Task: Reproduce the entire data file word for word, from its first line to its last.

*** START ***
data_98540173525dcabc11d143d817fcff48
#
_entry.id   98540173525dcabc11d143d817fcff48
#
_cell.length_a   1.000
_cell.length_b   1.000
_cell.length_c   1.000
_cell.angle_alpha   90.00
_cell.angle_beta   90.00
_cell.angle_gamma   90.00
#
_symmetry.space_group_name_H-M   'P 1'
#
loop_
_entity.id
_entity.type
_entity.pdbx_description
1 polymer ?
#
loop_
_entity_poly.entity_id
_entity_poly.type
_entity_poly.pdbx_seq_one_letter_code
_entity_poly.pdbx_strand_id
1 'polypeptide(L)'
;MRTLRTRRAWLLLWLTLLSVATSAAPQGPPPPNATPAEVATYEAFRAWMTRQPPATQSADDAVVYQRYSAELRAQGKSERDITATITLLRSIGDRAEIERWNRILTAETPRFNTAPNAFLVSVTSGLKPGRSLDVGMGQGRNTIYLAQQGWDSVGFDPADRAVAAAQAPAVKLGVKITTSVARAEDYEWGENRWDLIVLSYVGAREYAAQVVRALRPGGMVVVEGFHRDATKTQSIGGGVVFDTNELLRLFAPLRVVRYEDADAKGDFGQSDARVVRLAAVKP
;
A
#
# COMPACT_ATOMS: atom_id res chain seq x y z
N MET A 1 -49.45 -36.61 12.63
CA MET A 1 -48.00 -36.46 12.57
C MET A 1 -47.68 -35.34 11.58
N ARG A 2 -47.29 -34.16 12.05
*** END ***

data_98540173525dcabc11d143d817fcff48
#
_entry.id   98540173525dcabc11d143d817fcff48
#
_cell.length_a   1.000
_cell.length_b   1.000
_cell.length_c   1.000
_cell.angle_alpha   90.00
_cell.angle_beta   90.00
_cell.angle_gamma   90.00
#
_symmetry.space_group_name_H-M   'P 1'
#
loop_
_entity.id
_entity.type
_entity.pdbx_description
1 polymer ?
#
loop_
_entity_poly.entity_id
_entity_poly.type
_entity_poly.pdbx_seq_one_letter_code
_entity_poly.pdbx_strand_id
1 'polypeptide(L)'
;MRTLRTRRAWLLLWLTLLSVATSAAPQGPPPPNATPAEVATYEAFRAWMTRQPPATQSADDAVVYQRYSAELRAQGKSERDITATITLLRSIGDRAEIERWNRILTAETPRFNTAPNAFLVSVTSGLKPGRSLDVGMGQGRNTIYLAQQGWDSVGFDPADRAVAAAQAPAVKLGVKITTSVARAEDYEWGENRWDLIVLSYVGAREYAAQVVRALRPGGMVVVEGFHRDATKTQSIGGGVVFDTNELLRLFAPLRVVRYEDADAKGDFGQSDARVVRLAAVKP
;
A
#
# COMPACT_ATOMS: atom_id res chain seq x y z
N MET A 1 -49.45 -36.61 12.63
CA MET A 1 -48.00 -36.46 12.57
C MET A 1 -47.68 -35.34 11.58
N ARG A 2 -47.29 -34.16 12.05